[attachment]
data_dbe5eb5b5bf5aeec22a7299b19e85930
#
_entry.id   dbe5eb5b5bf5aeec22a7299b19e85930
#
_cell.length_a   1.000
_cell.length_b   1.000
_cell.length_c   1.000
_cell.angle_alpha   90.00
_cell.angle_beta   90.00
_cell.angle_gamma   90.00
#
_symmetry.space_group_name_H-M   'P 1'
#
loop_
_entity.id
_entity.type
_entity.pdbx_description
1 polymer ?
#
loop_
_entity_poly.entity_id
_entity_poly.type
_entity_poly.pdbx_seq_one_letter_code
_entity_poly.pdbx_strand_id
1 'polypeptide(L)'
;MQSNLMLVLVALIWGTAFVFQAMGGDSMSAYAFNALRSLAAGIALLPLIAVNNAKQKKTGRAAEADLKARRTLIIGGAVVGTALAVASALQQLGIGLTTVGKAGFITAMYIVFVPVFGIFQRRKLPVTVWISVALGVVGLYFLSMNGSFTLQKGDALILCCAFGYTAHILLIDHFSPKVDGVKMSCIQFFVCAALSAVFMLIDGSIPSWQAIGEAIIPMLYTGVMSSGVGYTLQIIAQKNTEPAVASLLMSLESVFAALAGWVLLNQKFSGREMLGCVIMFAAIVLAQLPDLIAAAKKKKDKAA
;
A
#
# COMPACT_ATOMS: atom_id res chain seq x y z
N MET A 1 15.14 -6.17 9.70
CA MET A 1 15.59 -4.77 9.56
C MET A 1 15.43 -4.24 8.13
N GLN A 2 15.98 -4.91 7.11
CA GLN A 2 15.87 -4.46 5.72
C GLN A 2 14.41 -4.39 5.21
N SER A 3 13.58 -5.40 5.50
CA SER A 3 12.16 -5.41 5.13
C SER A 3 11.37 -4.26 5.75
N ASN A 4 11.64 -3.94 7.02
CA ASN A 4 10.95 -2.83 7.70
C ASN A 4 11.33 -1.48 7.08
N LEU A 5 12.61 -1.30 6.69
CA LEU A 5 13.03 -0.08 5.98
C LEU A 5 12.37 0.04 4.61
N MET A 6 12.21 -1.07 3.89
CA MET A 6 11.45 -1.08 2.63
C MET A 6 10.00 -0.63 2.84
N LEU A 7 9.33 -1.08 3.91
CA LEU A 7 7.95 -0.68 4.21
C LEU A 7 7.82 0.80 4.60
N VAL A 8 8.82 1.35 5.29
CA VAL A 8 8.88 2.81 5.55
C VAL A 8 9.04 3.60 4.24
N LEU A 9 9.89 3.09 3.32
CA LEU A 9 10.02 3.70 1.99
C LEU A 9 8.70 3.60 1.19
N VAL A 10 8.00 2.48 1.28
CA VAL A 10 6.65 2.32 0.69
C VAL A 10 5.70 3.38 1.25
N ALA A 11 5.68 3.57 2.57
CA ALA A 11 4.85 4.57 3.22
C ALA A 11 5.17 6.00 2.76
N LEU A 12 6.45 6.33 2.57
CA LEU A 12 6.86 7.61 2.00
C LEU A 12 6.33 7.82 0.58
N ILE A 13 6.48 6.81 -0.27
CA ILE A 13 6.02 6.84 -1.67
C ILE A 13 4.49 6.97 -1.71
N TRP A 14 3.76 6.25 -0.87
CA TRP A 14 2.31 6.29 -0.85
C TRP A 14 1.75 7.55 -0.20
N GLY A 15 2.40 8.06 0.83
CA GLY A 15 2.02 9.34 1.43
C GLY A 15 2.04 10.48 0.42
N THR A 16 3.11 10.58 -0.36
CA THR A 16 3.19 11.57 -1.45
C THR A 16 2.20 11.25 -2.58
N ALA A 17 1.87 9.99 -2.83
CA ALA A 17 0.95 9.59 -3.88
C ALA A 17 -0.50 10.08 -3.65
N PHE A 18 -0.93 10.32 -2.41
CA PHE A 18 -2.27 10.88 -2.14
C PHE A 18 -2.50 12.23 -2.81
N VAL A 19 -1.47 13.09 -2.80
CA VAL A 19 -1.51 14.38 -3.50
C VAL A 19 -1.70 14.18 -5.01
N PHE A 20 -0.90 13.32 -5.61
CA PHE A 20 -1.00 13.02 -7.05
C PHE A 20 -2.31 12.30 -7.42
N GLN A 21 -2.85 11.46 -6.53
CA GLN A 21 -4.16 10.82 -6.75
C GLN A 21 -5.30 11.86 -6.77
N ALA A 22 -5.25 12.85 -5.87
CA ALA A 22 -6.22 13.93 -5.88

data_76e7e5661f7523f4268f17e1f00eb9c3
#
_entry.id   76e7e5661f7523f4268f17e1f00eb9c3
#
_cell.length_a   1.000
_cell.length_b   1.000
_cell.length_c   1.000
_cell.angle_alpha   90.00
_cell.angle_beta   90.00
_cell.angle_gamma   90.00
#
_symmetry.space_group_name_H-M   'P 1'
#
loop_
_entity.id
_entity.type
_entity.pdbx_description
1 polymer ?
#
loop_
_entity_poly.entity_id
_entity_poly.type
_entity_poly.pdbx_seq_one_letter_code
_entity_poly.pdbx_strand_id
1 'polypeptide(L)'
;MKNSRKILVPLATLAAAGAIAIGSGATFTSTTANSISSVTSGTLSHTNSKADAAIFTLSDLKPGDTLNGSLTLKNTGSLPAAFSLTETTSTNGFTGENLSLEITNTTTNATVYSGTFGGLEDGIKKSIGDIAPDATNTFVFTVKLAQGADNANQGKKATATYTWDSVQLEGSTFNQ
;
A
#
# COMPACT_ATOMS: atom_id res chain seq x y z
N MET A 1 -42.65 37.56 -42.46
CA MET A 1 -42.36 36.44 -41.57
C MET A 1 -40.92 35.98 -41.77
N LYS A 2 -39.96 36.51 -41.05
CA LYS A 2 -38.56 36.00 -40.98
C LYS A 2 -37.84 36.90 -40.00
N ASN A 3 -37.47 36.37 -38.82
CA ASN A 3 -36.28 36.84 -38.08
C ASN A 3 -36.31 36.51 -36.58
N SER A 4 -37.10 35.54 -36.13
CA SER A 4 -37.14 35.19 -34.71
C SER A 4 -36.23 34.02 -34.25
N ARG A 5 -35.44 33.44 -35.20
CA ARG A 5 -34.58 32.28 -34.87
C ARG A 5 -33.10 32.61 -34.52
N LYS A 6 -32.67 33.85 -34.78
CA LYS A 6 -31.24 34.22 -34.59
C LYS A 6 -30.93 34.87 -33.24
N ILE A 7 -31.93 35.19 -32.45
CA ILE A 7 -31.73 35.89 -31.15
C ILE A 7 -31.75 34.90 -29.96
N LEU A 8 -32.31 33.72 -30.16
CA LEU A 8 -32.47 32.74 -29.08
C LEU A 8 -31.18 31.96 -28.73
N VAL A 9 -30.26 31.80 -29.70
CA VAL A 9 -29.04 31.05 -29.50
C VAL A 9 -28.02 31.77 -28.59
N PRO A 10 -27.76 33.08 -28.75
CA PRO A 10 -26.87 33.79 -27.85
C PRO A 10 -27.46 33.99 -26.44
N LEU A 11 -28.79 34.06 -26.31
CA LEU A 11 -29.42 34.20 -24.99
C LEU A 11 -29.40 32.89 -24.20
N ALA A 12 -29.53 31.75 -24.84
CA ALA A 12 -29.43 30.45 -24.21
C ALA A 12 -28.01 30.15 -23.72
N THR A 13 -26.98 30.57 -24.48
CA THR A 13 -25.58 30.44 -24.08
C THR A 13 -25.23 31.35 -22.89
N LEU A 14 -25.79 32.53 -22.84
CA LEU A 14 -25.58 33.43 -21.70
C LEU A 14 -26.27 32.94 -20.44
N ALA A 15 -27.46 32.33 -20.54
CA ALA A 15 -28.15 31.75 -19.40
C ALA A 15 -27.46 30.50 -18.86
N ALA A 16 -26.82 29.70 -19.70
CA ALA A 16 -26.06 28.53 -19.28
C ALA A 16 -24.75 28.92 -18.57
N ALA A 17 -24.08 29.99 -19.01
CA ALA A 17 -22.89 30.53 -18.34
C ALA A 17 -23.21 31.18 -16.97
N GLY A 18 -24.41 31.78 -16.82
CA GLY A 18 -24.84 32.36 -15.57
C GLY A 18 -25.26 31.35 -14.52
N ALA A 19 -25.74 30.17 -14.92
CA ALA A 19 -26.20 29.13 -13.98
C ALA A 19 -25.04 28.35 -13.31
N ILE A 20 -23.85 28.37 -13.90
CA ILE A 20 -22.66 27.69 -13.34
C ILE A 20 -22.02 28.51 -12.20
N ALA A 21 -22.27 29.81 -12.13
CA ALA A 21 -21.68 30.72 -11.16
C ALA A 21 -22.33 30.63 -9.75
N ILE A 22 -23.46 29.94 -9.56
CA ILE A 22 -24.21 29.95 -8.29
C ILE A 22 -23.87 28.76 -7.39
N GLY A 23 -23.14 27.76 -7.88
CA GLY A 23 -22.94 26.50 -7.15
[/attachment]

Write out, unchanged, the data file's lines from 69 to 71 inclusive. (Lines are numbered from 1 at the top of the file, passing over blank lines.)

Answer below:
C ILE A 13 4.49 6.97 -1.71
N TRP A 14 3.76 6.25 -0.87
CA TRP A 14 2.31 6.29 -0.85